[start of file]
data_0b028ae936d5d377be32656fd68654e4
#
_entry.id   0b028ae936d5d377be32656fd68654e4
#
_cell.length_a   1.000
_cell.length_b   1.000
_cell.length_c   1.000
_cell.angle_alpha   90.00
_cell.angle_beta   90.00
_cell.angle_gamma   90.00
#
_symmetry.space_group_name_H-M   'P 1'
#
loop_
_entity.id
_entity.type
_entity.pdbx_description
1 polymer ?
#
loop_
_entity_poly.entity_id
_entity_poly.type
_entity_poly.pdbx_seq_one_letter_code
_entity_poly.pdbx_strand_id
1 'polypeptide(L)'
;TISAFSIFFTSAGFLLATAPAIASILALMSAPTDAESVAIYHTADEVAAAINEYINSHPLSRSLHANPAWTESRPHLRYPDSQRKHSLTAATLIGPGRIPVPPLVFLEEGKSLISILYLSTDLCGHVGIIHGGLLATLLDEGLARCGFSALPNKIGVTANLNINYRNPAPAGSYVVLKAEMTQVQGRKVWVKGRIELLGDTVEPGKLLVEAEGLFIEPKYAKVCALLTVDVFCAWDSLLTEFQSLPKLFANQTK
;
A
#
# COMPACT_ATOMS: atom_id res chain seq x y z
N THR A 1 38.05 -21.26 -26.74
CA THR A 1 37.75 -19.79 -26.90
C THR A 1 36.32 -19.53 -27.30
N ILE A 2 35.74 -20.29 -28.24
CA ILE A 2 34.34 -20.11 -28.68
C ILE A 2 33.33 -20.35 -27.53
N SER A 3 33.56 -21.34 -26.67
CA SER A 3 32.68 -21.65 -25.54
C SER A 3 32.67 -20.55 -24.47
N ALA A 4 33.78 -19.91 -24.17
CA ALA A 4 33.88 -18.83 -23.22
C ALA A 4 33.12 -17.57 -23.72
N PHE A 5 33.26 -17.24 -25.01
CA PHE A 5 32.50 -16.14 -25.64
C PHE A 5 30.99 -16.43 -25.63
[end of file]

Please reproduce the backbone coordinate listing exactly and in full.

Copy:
data_0b028ae936d5d377be32656fd68654e4
#
_entry.id   0b028ae936d5d377be32656fd68654e4
#
_cell.length_a   1.000
_cell.length_b   1.000
_cell.length_c   1.000
_cell.angle_alpha   90.00
_cell.angle_beta   90.00
_cell.angle_gamma   90.00
#
_symmetry.space_group_name_H-M   'P 1'
#
loop_
_entity.id
_entity.type
_entity.pdbx_description
1 polymer ?
#
loop_
_entity_poly.entity_id
_entity_poly.type
_entity_poly.pdbx_seq_one_letter_code
_entity_poly.pdbx_strand_id
1 'polypeptide(L)'
;TISAFSIFFTSAGFLLATAPAIASILALMSAPTDAESVAIYHTADEVAAAINEYINSHPLSRSLHANPAWTESRPHLRYPDSQRKHSLTAATLIGPGRIPVPPLVFLEEGKSLISILYLSTDLCGHVGIIHGGLLATLLDEGLARCGFSALPNKIGVTANLNINYRNPAPAGSYVVLKAEMTQVQGRKVWVKGRIELLGDTVEPGKLLVEAEGLFIEPKYAKVCALLTVDVFCAWDSLLTEFQSLPKLFANQTK
;
A
#
# COMPACT_ATOMS: atom_id res chain seq x y z
N THR A 1 38.05 -21.26 -26.74
CA THR A 1 37.75 -19.79 -26.90
C THR A 1 36.32 -19.53 -27.30
N ILE A 2 35.74 -20.29 -28.24
CA ILE A 2 34.34 -20.11 -28.68
C ILE A 2 33.33 -20.35 -27.53
N SER A 3 33.56 -21.34 -26.67
CA SER A 3 32.68 -21.65 -25.54
C SER A 3 32.67 -20.55 -24.47
N ALA A 4 33.78 -19.91 -24.17
CA ALA A 4 33.88 -18.83 -23.22
C ALA A 4 33.12 -17.57 -23.72
N PHE A 5 33.26 -17.24 -25.01
CA PHE A 5 32.50 -16.14 -25.64
C PHE A 5 30.99 -16.43 -25.63